McCue was contracted to design, supply and operate a rental water treatment system to treat water from the rail receiving pit excavation for the G3 Grain Terminal Vancouver construction project in North Vancouver, BC. The rail receiving pit excavation intersected an area of environmental concern related to historical site operations. Water treatment was required to remove both existing contaminants and contaminants generated by construction activities including total suspended solids (TSS), pH, and heavy metals.
Operations at the site became challenging when construction in the pit excavation and saltwater intrusion from pumping elsewhere on site significantly altered the system inlet water profile; in some cases, the inlet contaminant concentrations were 1,000% higher than estimated. Although the design and treatment process were highly flexible, changes to the treatment process were required to meet the new water specification. In an effort to limit downtime, McCue added operators to the project and engineered a new treatment process, moved and reinstalled the system in a new location, moved and reinstalled a tank farm for treated water, and commissioned the modified system in a condensed, two-week timeframe. Once brought online, the system was capable of treating the water from the pit for discharge to Burrard Inlet via a storm water outfall under the jurisdiction of the Vancouver Fraser Port Authority (VFPA) and system operation was resumed.
McCue Engineering Contractors proves chemical precipitation has a greater range of water treatment capability than previously thought possible.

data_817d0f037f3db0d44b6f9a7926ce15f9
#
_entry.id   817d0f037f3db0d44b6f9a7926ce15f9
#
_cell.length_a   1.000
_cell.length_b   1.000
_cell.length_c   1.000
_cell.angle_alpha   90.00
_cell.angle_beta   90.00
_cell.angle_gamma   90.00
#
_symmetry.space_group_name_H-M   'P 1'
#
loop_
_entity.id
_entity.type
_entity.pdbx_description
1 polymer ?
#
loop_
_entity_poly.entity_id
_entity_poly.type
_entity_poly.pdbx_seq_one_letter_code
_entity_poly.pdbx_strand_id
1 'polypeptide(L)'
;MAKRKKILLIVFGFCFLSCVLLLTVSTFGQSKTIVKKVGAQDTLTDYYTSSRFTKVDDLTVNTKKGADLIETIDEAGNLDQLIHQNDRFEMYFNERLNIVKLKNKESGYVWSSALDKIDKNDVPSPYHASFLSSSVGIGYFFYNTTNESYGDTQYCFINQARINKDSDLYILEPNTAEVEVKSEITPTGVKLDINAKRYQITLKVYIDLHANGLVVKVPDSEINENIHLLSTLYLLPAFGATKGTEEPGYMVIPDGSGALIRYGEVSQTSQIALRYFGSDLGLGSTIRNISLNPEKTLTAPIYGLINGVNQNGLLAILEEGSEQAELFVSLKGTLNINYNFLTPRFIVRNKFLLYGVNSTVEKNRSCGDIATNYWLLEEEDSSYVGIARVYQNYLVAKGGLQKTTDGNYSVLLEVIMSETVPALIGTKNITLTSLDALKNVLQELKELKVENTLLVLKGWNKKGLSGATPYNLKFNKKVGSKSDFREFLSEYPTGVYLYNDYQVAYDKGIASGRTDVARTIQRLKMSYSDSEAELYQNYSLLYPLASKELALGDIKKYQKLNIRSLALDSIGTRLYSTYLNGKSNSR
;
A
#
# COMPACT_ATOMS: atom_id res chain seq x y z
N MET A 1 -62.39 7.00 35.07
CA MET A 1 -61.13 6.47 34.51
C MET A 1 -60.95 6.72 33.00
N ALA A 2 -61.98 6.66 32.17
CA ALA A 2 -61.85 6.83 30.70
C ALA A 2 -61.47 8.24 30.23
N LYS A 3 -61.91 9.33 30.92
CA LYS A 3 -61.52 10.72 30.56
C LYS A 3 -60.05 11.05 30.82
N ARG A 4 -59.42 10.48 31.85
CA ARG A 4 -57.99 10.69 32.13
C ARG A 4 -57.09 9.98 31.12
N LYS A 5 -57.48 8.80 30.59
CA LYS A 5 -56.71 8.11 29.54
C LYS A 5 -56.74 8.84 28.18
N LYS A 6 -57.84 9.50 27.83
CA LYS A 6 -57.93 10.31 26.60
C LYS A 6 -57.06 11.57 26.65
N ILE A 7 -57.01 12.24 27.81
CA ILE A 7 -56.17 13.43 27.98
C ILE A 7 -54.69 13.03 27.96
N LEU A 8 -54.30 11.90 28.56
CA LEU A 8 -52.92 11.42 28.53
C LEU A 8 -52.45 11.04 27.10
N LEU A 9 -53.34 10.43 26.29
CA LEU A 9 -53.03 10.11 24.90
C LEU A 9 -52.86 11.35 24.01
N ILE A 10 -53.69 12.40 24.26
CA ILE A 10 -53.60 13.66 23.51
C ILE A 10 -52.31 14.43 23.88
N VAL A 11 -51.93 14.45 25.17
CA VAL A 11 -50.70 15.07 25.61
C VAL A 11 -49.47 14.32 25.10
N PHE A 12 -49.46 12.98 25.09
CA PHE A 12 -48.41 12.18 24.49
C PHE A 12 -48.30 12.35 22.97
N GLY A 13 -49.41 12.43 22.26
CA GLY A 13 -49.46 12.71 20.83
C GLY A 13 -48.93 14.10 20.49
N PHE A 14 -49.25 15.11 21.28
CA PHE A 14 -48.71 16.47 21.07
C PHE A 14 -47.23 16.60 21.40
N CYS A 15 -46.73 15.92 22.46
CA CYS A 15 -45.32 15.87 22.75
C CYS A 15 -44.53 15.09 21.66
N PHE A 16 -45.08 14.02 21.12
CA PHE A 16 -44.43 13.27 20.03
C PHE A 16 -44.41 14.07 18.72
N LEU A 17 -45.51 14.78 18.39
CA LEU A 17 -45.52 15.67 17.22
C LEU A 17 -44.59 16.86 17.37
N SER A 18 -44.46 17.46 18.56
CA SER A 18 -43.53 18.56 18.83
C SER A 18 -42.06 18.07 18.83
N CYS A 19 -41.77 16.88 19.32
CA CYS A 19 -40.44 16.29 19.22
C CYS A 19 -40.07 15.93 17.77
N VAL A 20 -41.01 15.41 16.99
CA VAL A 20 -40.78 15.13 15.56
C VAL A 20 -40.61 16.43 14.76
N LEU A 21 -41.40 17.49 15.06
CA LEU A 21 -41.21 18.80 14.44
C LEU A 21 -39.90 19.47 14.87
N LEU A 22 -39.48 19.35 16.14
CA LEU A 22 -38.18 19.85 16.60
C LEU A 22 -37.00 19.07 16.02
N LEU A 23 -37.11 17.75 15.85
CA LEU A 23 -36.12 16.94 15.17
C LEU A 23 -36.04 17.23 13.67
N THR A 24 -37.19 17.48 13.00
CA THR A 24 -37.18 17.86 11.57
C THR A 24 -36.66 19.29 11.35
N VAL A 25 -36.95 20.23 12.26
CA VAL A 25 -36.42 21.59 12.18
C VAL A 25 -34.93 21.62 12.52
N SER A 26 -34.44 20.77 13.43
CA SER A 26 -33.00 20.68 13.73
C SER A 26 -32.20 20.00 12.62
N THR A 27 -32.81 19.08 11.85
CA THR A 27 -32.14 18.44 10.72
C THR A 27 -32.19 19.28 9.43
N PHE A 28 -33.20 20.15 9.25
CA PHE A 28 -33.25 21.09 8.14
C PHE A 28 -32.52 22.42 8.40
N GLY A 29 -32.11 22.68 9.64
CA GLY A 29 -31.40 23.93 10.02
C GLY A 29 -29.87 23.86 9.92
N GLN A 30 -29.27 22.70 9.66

To support the Environmental Assessment (EA) of a new mine project in BC, McCue Engineering Contractors completed the preliminary design of a water treatment plant (WTP) using a water profile modeled for the future mine.
McCue created a synthetic water sample from field leachate samples and laboratory-grade salts to match the modeled inlet water profile. The sample was used to develop and validate a chemical water treatment process at a bench scale and provide effluent quality data for impact assessment modeling. Bench scale data also advanced the design of the WTP from preliminary to detailed.
McCue later validated the treatment process with a full scale WTP in Metro Vancouver, BC. Although strict standards for copper and zinc, seawater intrusion, and construction activities made the water treatment project technically challenging, McCue’s WTP removed heavy metals from contaminated groundwater to meet both Provincial and Federal Surface Water Quality standards for marine discharge.
This work contributes to the body of knowledge for precipitation of antimony, chromium and copper where previous literature indicated no or negligible removal. McCue’s work has provided valuable data on metals precipitation performance that could benefit EA work at mine sites globally.